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Kidney Week

Abstract: PO0723

GLP-1's Effect on Renal Perfusion and Oxygenation Measured with Quantitative MRI: A Potential Renoprotective Pathway in the Human GLP-1-Renal Axis

Session Information

Category: Diabetic Kidney Disease

  • 601 Diabetic Kidney Disease: Basic

Authors

  • Haddock, Bryan, Department of Clinical Physiology, Nuclear Medicine & PET, Rigshospitalet, Copenhagen University Hospital, Copenhagen, Denmark
  • Kristensen, Kasper B., Department of Clinical Physiology, Nuclear Medicine & PET, Rigshospitalet, Copenhagen University Hospital, Copenhagen, Denmark
  • Lindberg, Ulrich, Department of Clinical Physiology, Nuclear Medicine & PET, Rigshospitalet, Copenhagen University Hospital, Copenhagen, Denmark
  • Francis, Susan, Sir Peter Mansfield Magnetic Resonance Centre School of Physics and Astronomy, University of Nottingham, Nottingham, United Kingdom
  • Jensen, Boye, Department of Cardiovascular and Renal Research, Institute of Molecular Medicine, University of Southern Denmark, Odense, Denmark
  • Andersen, Ulrik B., Department of Clinical Physiology, Nuclear Medicine & PET, Rigshospitalet, Copenhagen University Hospital, Copenhagen, Denmark
  • Asmar, Ali, Department of Clinical Physiology, Nuclear Medicine & PET, Rigshospitalet, Copenhagen University Hospital, Copenhagen, Denmark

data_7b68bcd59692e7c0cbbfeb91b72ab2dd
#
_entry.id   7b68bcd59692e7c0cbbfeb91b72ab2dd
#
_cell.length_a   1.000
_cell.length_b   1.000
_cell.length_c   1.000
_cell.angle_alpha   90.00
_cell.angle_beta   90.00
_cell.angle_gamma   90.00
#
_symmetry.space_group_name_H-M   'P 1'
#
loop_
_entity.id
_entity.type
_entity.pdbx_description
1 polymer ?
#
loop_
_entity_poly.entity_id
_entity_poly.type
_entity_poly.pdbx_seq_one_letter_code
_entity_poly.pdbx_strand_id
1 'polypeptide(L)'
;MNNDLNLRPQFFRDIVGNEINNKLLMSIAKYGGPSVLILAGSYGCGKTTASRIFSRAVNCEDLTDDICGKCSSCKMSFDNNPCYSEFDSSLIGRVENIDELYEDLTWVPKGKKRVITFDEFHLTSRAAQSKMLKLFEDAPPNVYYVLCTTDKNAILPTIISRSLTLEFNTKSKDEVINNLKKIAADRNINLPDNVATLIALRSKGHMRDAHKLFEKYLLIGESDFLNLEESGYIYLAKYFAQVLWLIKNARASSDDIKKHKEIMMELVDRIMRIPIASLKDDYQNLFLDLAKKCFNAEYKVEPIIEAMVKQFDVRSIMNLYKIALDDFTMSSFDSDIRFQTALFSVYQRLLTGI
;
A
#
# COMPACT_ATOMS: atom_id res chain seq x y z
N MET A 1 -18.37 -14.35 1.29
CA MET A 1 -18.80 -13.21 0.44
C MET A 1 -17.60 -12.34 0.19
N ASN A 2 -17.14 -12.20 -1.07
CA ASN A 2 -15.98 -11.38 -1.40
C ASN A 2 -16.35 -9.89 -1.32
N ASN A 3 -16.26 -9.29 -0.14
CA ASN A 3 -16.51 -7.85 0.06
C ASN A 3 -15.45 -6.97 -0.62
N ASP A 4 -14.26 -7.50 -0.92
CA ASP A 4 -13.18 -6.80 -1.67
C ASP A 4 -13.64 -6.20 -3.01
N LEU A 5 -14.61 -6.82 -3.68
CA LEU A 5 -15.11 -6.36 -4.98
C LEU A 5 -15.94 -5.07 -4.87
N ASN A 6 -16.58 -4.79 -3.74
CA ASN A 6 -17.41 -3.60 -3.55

Background

GLP-1 receptor agonism has shown significant beneficial cardiovascular effects that may be related to renoprotection. In the human kidney, a high GLP-1 extraction and its natriuretic effect are fully dependent on the GLP-1 receptor and associated with suppression of angiotensin II. Preclinical data showed that angiotensin II constricts vasa recta and lowers medullary blood flow. The current randomized and controlled study was designed to test the hypothesis that GLP-1 increases renal medullary perfusion.

Methods

Under fixed sodium intake (2 mmol NaCl/kg body weight/day) for 4 days before each study day, 10 lean healthy male participants were examined twice in random order during a 1-hour infusion of either GLP-1 (1.5 pmol/kg/min) or vehicle (0.9% NaCl) together with an intravenous infusion of 0.9% NaCl (750 mL/h). Interleaved measurements of renal artery flow, oxygenation (R2*), and perfusion (arterial spin labeling) were acquired in the renal cortex and medulla, using Magnetic Resonance Imaging (MRI) during infusions.

Results

During GLP-1 infusion, medullary perfusion increased 32 ± 7% (p<0.001) and cortical perfusion increased 13 ± 4% (p<0.001) compared to vehicle where medullary perfusion decreased -5 ± 2% (p=0.007) and cortical perfusion remained unchanged. R2* values increased 3 ± 2% (p=0.025) in the medulla and 4 ± 1% (p=0.008) in the cortex during vehicle infusion (indicative of decreased oxygenation) but remained unchanged during GLP-1 infusion. Renal arterial blood flow was not altered significantly by either intervention.

Conclusion

GLP-1 increases mainly medullary but also renal cortical perfusion and oxygenation during NaCl loading. In perspective, GLP-1 may promote Na excretion through this mechanism and exert long-term protective effects against hypoperfusion and ischemia.


Figure 2. Relative changes in renal hemodynamics during GLP-1 and placebo intervention.

Funding

  • Commercial Support